Impact of Sarva Shiksha Abhiyan dismal in J and K
Only 43 per cent work done under Centre’s education plan
Despite liberal funding from the Centre, Jammu and Kashmir government has miserably failed to set up infrastructure in educational sector under Centre-sponsored programme — Sarva Shiksha Abhiyan.
Official documents reveal that a meagre 43 per cent of work has been completed under the Centre’s flagship scheme since its inception in 2002-03.
According to documents, of targeted 10,178 primary school buildings 5,951 have been constructed under the scheme. Similarly, of 1,119 upper primary school buildings only 723 have been completed, and only 6,239 additional classrooms have been constructed against the target of 15,354.
Ironically, while other states have ensured third party monitoring of civil works under SSA, Jammu and Kashmir is yet to do it.
The latest report of Comptroller and Auditor General of India reveals that the impact of the SSA has been dismal as the enrolment of children in the age group of 6 to 14 in these schools has declined.
Quoting the example of Jammu district, the report says due to non-formulation of annual action plans (AAPs) according to requirement, huge balances had remained unspent.
Books issued late
The report reveals that the delayed and defective issuing of textbooks and poor amenities has affected academic performance.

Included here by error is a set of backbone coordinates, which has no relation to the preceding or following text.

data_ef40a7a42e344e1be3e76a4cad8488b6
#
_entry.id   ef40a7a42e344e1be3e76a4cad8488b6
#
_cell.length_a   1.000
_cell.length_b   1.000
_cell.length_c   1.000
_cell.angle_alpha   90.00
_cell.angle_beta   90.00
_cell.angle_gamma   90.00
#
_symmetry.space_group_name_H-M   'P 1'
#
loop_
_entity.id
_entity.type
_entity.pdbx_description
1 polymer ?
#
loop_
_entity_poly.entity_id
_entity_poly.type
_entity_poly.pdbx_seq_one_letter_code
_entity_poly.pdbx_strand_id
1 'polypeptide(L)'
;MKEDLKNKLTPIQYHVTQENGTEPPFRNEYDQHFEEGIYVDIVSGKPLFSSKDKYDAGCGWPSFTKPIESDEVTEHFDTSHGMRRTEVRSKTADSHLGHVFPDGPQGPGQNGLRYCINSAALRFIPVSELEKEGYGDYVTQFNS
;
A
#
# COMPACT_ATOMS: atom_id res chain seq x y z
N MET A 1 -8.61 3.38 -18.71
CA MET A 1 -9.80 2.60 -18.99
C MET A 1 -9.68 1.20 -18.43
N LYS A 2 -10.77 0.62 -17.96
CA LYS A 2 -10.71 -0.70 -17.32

“Despite spending Rs 2.02 crore on maintenance of assets during 2006-11, the classrooms requiring major and minor repairs showed an increasing trend from 598 to 650 during four years time,” the report reveals.
The CAG has also rapped the government for poor implementation of midday meal scheme. It said the scheme was deficient in terms of utilisation of foodgrain allocated by consumer affairs and public distribution department and those lifted by zonal education officers.
“Out of 1,060 kitchen-sheds targeted for completion during 2008-2011, only 666 had been constructed at a total cost of Rs 5.70 crore though money for the rest was also available,” it added.
The CAG has also highlighted the fact that the funds provided were not fully utilised and the scheme had failed to control the students’ dropout rate. To check the dropout rate at government schools, the CAG has recommended formulation of AAPs on a realistic basis.
“The actual expenditure needs to be reported to Union government and textbooks need to be issued on time and need basis. Full allocation of foodgrain need to be lifted under midday meal scheme,” it recommended.